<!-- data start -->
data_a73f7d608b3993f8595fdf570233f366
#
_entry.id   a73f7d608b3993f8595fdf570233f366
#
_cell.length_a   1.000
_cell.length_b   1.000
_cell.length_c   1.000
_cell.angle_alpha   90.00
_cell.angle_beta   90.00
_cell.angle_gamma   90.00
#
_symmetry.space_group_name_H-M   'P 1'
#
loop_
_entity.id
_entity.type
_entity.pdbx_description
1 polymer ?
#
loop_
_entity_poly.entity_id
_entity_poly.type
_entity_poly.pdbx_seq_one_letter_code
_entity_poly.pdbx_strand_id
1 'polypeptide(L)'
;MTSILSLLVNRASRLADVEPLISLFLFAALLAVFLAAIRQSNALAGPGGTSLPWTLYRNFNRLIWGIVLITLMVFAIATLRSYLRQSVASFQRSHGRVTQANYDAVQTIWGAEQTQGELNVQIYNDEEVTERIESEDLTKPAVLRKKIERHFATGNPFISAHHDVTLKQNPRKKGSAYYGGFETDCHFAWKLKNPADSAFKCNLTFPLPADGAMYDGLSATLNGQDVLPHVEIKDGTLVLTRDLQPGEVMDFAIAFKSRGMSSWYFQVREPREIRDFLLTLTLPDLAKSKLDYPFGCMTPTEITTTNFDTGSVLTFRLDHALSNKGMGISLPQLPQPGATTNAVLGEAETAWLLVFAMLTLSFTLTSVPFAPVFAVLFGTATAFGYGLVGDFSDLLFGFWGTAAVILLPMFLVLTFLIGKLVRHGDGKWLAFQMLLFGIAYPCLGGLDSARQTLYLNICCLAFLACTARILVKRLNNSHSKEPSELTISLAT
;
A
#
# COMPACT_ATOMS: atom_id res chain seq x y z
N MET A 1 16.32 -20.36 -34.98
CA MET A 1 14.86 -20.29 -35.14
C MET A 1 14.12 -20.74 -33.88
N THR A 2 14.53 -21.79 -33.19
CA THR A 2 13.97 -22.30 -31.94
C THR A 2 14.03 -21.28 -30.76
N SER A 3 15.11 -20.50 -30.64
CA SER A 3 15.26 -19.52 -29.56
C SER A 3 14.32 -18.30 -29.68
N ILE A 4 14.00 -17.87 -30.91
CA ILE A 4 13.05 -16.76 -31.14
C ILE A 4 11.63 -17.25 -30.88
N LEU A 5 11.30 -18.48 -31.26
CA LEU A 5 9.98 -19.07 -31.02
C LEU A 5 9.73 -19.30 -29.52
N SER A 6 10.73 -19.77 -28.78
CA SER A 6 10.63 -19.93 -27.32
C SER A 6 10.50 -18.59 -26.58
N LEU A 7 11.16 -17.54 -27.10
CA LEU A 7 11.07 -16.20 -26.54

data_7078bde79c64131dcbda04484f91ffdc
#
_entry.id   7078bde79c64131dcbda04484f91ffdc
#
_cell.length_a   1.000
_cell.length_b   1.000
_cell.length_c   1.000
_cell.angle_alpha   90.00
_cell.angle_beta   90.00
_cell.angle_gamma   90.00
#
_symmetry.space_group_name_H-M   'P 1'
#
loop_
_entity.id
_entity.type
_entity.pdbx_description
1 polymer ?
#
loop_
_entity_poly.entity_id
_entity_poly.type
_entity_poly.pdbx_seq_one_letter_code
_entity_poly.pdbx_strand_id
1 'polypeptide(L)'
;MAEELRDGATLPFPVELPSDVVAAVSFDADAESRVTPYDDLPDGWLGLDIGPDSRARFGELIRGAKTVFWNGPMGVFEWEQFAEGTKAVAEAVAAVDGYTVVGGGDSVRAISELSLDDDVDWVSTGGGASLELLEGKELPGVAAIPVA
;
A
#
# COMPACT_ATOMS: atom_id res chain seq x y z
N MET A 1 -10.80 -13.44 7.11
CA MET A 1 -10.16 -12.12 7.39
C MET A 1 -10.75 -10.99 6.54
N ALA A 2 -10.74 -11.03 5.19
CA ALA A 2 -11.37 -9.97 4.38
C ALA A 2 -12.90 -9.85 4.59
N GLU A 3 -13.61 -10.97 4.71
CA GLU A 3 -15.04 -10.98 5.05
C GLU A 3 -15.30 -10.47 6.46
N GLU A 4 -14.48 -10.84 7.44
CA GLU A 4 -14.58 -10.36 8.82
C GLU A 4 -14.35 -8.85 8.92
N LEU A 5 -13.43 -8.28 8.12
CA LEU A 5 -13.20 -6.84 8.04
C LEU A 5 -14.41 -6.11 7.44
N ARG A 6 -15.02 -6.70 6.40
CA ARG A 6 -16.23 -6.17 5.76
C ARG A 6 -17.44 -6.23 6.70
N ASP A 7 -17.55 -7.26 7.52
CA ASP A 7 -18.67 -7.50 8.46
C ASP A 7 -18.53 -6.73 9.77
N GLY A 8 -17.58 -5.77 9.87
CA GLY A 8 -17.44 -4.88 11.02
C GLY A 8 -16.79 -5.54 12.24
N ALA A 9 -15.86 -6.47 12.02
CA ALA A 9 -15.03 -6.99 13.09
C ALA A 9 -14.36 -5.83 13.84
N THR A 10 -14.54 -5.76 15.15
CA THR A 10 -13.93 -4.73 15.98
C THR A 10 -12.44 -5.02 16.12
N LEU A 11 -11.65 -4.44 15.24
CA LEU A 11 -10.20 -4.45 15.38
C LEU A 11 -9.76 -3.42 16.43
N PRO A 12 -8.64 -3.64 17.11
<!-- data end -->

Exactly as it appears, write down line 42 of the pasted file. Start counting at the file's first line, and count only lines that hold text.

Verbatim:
C ILE A 4 11.63 -17.25 -30.88